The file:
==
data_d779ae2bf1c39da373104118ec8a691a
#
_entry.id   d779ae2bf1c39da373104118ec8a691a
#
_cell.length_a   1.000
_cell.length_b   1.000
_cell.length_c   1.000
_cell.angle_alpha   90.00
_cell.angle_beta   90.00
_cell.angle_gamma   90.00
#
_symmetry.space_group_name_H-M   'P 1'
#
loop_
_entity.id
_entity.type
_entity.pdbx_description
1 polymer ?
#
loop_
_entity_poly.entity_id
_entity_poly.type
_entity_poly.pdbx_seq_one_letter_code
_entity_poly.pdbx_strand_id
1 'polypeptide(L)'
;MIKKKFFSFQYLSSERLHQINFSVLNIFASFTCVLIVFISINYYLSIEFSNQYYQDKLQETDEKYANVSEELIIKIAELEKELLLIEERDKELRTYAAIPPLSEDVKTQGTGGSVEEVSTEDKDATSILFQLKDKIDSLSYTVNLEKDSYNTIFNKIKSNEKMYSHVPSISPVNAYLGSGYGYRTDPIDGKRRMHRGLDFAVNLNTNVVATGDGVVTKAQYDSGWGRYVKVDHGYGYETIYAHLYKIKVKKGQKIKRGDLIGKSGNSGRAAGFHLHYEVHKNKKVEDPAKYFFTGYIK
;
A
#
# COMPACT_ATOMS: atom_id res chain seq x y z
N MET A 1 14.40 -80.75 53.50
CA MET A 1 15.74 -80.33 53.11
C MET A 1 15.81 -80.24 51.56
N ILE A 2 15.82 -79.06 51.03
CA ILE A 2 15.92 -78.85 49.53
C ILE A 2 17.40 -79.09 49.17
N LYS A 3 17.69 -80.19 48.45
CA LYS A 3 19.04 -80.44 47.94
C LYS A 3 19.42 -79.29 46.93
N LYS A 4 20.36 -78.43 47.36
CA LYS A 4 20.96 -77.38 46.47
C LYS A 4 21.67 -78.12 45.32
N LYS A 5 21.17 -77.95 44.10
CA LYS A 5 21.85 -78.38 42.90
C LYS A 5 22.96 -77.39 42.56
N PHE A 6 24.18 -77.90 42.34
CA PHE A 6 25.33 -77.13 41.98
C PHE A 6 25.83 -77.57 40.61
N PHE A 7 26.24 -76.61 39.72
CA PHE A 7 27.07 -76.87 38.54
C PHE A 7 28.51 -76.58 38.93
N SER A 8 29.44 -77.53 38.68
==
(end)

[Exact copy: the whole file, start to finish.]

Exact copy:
data_d779ae2bf1c39da373104118ec8a691a
#
_entry.id   d779ae2bf1c39da373104118ec8a691a
#
_cell.length_a   1.000
_cell.length_b   1.000
_cell.length_c   1.000
_cell.angle_alpha   90.00
_cell.angle_beta   90.00
_cell.angle_gamma   90.00
#
_symmetry.space_group_name_H-M   'P 1'
#
loop_
_entity.id
_entity.type
_entity.pdbx_description
1 polymer ?
#
loop_
_entity_poly.entity_id
_entity_poly.type
_entity_poly.pdbx_seq_one_letter_code
_entity_poly.pdbx_strand_id
1 'polypeptide(L)'
;MIKKKFFSFQYLSSERLHQINFSVLNIFASFTCVLIVFISINYYLSIEFSNQYYQDKLQETDEKYANVSEELIIKIAELEKELLLIEERDKELRTYAAIPPLSEDVKTQGTGGSVEEVSTEDKDATSILFQLKDKIDSLSYTVNLEKDSYNTIFNKIKSNEKMYSHVPSISPVNAYLGSGYGYRTDPIDGKRRMHRGLDFAVNLNTNVVATGDGVVTKAQYDSGWGRYVKVDHGYGYETIYAHLYKIKVKKGQKIKRGDLIGKSGNSGRAAGFHLHYEVHKNKKVEDPAKYFFTGYIK
;
A
#
# COMPACT_ATOMS: atom_id res chain seq x y z
N MET A 1 14.40 -80.75 53.50
CA MET A 1 15.74 -80.33 53.11
C MET A 1 15.81 -80.24 51.56
N ILE A 2 15.82 -79.06 51.03
CA ILE A 2 15.92 -78.85 49.53
C ILE A 2 17.40 -79.09 49.17
N LYS A 3 17.69 -80.19 48.45
CA LYS A 3 19.04 -80.44 47.94
C LYS A 3 19.42 -79.29 46.93
N LYS A 4 20.36 -78.43 47.36
CA LYS A 4 20.96 -77.38 46.47
C LYS A 4 21.67 -78.12 45.32
N LYS A 5 21.17 -77.95 44.10
CA LYS A 5 21.85 -78.38 42.90
C LYS A 5 22.96 -77.39 42.56
N PHE A 6 24.18 -77.90 42.34
CA PHE A 6 25.33 -77.13 41.98
C PHE A 6 25.83 -77.57 40.61
N PHE A 7 26.24 -76.61 39.72
CA PHE A 7 27.07 -76.87 38.54
C PHE A 7 28.51 -76.58 38.93
N SER A 8 29.44 -77.53 38.68